Christmas has come early for residents of a Port Hedland retirement village, who will stay put after their homes were deemed a cyclone risk and were told to live elsewhere. Pictured are residents with families and supporters.
Senior citizens who faced being kicked out of their long-term homes in Port Hedland have been given the best Christmas present they could wish for by being told they can stay put.
North West Telegraph highlighted the plight of people living in the Port Hedland Retirement Village on November 8, after the the Town of Port Hedland sent them a letter telling them they had to move because of concerns about the safety of the buildings.
The Town offered alternative housing 20km away at Osprey Village in South Hedland but the decision was reversed at a special meeting last week after public outcry and protests from residents.
More than 100 people crowded the council chambers, many of which voiced their concern in public question time.
Mayor Camilo Blanco threatened to adjourn the meeting a number of times because of heated disagreements and arguing between councillors, as well as attendees.
The motion for residents to continue living on the premises until their lease expired next year was passed five votes to four.
Mayor Blanco said he was not happy with the decision and hoped council members considered their votes carefully.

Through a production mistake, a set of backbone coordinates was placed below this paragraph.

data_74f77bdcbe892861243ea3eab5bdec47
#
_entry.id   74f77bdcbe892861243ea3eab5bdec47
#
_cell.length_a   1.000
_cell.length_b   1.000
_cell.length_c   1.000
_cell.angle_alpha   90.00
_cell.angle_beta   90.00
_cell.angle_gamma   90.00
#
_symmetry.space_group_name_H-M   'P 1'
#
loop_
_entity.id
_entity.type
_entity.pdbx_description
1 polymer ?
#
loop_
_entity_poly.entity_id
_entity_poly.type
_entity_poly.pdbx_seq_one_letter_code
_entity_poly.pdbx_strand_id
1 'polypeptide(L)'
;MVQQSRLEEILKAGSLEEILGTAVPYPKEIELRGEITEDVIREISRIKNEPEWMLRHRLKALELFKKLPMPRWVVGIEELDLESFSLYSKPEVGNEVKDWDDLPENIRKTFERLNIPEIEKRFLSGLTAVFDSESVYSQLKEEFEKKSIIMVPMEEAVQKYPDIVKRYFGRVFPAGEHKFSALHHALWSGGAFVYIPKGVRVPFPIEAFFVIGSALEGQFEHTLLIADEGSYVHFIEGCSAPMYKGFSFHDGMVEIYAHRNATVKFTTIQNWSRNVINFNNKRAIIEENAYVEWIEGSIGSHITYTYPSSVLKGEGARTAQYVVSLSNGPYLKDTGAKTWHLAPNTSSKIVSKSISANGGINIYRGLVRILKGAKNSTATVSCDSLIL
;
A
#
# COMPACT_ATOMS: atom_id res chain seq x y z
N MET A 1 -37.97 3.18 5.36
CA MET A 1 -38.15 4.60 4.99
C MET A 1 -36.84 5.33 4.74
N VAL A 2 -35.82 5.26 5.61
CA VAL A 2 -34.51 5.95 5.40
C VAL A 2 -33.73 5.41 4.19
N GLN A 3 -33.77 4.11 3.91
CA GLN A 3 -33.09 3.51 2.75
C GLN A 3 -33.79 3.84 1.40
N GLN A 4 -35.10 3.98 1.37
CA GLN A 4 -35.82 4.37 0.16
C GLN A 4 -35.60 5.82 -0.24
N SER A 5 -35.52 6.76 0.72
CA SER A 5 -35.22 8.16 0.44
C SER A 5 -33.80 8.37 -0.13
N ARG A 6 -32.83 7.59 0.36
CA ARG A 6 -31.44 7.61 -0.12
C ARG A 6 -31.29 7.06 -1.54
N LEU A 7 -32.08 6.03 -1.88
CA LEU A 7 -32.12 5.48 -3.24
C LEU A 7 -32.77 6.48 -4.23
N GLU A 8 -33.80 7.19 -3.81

“It is cyclone season and in an event of a cyclone, this decision will now reflect on the Town of Port Hedland if there are any serious safety concerns or damage at the Port Hedland Retirement Village,” he said.
“Whatever we do as a council will affect the town’s growth and improvement.
“Residents do not have to move to Osprey Village, although this is the best alternate accommodation identified in Hedland — Osprey units cannot remain vacant past the January date.”
Residents spokeswoman Chrissie McDowell said she was appalled with the Town and how elderly residents were treated.
She said many residents were happy their voices had been heard and would continue to fight back with the help of the community.
“These residents have a right to be treated humanely as tenants,” she said.
“The Town did not give us the opportunity to make a decision when they planned to remove residents. They were not considered in this decision and we’re sending them to a strange part of town with no plan on bringing them back.
“Why was the matter not open for discussion before receiving the letter from ToPH?
“I am happy the residents are not going anywhere. They can stay in the comfort of their homes for Christmas. Residents are over the moon about the decision and will continue to fight for their human rights.”